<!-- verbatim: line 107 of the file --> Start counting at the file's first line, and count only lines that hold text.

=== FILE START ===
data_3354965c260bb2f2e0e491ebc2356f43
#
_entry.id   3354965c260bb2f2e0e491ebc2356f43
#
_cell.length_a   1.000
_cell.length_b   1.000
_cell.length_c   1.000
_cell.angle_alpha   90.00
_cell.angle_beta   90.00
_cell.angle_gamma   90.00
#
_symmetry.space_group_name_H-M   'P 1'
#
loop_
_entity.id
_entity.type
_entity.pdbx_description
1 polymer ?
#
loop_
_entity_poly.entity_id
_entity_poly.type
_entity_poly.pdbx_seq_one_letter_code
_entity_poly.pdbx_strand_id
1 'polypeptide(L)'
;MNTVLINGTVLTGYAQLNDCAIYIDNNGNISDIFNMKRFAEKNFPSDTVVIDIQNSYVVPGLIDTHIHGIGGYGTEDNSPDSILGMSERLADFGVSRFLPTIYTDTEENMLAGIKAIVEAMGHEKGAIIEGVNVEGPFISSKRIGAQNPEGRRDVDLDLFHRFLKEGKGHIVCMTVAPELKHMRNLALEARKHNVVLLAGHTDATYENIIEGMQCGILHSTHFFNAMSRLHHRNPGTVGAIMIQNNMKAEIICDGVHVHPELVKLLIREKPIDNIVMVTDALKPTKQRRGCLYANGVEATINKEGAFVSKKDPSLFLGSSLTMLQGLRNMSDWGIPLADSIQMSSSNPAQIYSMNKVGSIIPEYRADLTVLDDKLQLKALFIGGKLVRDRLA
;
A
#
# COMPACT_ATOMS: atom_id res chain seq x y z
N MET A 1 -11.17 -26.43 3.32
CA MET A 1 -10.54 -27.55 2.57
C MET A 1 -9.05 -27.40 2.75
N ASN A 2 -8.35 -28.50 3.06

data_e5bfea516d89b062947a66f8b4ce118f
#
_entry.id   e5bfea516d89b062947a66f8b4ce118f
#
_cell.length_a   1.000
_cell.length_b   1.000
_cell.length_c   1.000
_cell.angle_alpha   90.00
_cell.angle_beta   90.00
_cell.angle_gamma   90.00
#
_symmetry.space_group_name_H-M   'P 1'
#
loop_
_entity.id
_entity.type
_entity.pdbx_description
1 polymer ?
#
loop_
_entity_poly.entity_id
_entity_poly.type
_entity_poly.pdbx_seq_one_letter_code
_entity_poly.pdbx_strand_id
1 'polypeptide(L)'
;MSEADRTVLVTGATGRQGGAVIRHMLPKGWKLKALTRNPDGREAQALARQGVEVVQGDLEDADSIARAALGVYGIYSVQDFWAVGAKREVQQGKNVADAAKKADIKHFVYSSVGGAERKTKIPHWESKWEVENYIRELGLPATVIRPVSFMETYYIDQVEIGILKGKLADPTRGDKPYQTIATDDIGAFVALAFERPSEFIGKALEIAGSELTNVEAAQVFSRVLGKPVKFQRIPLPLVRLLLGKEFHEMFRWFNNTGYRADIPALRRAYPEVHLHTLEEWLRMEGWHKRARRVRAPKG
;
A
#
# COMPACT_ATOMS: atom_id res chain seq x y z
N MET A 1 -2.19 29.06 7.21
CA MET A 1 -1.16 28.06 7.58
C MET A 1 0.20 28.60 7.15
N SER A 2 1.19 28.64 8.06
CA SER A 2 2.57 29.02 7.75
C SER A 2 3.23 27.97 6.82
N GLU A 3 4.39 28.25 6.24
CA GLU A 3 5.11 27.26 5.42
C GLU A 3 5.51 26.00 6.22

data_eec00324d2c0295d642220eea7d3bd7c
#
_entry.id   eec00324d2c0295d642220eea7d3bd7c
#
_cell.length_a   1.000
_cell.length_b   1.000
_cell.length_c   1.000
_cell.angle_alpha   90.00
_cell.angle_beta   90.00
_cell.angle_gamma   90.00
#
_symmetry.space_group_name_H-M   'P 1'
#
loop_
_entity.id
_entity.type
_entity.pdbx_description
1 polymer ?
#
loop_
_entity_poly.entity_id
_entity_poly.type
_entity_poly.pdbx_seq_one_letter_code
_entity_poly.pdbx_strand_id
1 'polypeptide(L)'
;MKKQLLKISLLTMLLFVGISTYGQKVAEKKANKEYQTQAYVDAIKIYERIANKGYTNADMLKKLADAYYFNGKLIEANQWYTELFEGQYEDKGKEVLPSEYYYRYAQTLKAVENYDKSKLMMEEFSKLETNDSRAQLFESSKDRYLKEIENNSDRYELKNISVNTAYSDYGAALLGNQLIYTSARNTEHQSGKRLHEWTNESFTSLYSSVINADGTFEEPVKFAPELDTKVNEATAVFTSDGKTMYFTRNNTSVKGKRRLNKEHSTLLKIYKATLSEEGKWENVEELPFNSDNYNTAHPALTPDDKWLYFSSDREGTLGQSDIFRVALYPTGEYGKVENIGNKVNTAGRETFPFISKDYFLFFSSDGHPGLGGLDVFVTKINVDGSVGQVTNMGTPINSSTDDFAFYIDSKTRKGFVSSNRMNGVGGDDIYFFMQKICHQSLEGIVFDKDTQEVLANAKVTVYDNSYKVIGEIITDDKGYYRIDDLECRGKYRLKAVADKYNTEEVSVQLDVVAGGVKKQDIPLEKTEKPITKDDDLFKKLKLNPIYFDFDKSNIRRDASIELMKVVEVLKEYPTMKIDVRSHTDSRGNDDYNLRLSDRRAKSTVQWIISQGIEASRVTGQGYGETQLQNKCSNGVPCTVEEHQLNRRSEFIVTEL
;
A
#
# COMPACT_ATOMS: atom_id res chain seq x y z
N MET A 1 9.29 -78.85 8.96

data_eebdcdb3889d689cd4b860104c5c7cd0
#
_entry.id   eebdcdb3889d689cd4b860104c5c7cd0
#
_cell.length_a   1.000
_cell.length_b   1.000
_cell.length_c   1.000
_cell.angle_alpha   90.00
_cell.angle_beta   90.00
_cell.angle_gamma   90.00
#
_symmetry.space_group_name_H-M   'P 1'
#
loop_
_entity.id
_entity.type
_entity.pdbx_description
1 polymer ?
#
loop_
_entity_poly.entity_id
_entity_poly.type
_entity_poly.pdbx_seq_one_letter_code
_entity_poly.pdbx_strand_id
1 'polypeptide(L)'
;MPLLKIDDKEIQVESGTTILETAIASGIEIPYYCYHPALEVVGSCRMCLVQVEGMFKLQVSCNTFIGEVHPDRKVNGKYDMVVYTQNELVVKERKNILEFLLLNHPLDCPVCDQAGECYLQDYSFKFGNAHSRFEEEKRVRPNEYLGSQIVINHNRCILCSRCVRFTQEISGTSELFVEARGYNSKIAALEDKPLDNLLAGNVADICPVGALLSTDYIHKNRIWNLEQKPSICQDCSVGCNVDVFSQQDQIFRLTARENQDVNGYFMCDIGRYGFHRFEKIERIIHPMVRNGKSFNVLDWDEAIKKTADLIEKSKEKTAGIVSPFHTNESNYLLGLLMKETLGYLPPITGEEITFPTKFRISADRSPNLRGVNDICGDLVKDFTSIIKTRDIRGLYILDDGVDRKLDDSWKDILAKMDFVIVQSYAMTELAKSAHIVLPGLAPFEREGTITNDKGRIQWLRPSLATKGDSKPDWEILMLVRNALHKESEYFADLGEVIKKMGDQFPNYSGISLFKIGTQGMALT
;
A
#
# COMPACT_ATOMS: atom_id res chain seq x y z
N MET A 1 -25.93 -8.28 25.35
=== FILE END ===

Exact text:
_entry.id   eebdcdb3889d689cd4b860104c5c7cd0